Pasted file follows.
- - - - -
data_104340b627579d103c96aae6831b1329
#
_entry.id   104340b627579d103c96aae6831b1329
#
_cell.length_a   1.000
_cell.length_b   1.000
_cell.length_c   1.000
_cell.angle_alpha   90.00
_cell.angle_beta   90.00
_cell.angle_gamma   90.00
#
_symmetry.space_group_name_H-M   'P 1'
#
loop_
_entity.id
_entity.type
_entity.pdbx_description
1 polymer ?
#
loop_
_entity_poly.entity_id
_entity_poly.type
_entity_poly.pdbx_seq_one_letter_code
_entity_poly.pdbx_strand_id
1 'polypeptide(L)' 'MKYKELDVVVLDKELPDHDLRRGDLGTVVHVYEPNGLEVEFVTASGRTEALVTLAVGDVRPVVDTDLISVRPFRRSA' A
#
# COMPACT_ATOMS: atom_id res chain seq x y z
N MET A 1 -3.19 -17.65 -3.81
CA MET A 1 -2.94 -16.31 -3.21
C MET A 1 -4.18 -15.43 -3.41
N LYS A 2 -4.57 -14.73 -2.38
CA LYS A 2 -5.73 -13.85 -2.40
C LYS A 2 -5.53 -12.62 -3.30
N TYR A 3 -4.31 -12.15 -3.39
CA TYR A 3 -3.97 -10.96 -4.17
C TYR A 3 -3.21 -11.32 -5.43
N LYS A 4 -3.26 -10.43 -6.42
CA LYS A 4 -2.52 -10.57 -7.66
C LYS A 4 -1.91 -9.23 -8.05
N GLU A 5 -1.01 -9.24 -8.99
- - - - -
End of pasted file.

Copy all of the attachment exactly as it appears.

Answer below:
data_104340b627579d103c96aae6831b1329
#
_entry.id   104340b627579d103c96aae6831b1329
#
_cell.length_a   1.000
_cell.length_b   1.000
_cell.length_c   1.000
_cell.angle_alpha   90.00
_cell.angle_beta   90.00
_cell.angle_gamma   90.00
#
_symmetry.space_group_name_H-M   'P 1'
#
loop_
_entity.id
_entity.type
_entity.pdbx_description
1 polymer ?
#
loop_
_entity_poly.entity_id
_entity_poly.type
_entity_poly.pdbx_seq_one_letter_code
_entity_poly.pdbx_strand_id
1 'polypeptide(L)' 'MKYKELDVVVLDKELPDHDLRRGDLGTVVHVYEPNGLEVEFVTASGRTEALVTLAVGDVRPVVDTDLISVRPFRRSA' A
#
# COMPACT_ATOMS: atom_id res chain seq x y z
N MET A 1 -3.19 -17.65 -3.81
CA MET A 1 -2.94 -16.31 -3.21
C MET A 1 -4.18 -15.43 -3.41
N LYS A 2 -4.57 -14.73 -2.38
CA LYS A 2 -5.73 -13.85 -2.40
C LYS A 2 -5.53 -12.62 -3.30
N TYR A 3 -4.31 -12.15 -3.39
CA TYR A 3 -3.97 -10.96 -4.17
C TYR A 3 -3.21 -11.32 -5.43
N LYS A 4 -3.26 -10.43 -6.42
CA LYS A 4 -2.52 -10.57 -7.66
C LYS A 4 -1.91 -9.23 -8.05
N GLU A 5 -1.01 -9.24 -8.99